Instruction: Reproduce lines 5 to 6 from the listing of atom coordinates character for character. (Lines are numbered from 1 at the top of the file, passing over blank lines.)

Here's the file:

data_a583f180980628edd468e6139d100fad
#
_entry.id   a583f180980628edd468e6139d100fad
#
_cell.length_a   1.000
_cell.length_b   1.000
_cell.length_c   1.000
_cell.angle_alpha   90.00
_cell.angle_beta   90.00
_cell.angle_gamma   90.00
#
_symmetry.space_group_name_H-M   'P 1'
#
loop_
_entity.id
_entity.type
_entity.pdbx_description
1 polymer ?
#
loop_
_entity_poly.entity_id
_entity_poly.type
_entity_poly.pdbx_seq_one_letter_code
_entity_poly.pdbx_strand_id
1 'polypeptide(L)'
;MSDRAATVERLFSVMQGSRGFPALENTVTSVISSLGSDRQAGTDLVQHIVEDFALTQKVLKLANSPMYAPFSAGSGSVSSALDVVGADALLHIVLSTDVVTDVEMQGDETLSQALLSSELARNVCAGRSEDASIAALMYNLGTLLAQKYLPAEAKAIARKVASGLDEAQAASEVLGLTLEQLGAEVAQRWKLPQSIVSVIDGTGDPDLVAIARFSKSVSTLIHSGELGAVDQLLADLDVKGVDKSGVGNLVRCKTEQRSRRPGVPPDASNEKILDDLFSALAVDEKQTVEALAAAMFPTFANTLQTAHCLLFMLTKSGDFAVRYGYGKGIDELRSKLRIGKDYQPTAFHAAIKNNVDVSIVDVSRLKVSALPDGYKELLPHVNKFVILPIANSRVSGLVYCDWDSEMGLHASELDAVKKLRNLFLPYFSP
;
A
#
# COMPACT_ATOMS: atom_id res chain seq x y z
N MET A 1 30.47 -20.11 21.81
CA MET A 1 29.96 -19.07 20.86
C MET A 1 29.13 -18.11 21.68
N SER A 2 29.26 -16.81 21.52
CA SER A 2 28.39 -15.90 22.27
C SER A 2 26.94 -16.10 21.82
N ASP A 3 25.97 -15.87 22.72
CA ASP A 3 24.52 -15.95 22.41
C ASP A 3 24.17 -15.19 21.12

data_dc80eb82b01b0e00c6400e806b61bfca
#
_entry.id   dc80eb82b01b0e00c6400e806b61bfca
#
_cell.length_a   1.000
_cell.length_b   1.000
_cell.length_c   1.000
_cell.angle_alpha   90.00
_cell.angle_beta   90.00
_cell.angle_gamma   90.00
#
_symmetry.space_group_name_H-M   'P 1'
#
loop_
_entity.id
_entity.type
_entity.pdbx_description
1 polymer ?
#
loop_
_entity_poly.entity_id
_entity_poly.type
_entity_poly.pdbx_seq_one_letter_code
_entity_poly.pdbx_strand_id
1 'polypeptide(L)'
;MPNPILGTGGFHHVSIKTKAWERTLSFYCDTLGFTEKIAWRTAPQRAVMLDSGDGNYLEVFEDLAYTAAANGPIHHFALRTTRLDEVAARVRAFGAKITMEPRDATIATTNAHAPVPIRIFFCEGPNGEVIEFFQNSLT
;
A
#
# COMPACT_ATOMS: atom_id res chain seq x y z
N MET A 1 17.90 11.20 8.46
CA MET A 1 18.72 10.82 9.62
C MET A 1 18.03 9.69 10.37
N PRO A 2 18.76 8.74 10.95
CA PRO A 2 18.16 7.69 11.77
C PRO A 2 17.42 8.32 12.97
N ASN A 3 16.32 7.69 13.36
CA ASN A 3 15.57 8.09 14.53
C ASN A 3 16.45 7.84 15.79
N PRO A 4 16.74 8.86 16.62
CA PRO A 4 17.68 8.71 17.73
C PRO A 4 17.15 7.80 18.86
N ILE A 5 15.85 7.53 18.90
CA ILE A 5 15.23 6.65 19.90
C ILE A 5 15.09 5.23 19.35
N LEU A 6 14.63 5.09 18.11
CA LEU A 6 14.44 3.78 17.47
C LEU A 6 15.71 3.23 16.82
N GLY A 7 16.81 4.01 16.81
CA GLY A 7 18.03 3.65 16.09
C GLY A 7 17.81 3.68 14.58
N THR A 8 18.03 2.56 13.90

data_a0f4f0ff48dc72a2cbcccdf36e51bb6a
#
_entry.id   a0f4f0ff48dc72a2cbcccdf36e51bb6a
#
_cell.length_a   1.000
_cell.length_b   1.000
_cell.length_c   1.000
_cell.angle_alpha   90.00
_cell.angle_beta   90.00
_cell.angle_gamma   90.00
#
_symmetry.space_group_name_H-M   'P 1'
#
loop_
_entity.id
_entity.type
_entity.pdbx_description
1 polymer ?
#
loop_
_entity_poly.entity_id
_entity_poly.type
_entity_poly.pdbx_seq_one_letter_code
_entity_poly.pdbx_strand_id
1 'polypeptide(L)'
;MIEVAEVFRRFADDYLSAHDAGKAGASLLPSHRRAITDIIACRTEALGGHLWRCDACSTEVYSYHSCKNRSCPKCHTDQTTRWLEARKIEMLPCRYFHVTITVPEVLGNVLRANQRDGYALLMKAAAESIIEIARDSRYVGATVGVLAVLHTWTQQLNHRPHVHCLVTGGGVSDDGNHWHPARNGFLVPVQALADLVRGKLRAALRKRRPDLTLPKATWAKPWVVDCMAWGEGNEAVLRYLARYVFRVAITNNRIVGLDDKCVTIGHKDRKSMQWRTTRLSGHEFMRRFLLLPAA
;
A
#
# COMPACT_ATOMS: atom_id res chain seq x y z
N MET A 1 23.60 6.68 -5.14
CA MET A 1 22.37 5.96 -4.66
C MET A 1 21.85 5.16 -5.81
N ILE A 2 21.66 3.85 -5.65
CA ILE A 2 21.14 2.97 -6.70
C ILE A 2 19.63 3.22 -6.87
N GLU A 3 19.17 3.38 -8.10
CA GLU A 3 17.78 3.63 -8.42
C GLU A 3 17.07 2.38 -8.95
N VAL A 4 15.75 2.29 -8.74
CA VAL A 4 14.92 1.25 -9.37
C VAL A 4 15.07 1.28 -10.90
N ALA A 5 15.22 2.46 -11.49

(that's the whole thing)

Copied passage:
_cell.length_a   1.000
_cell.length_b   1.000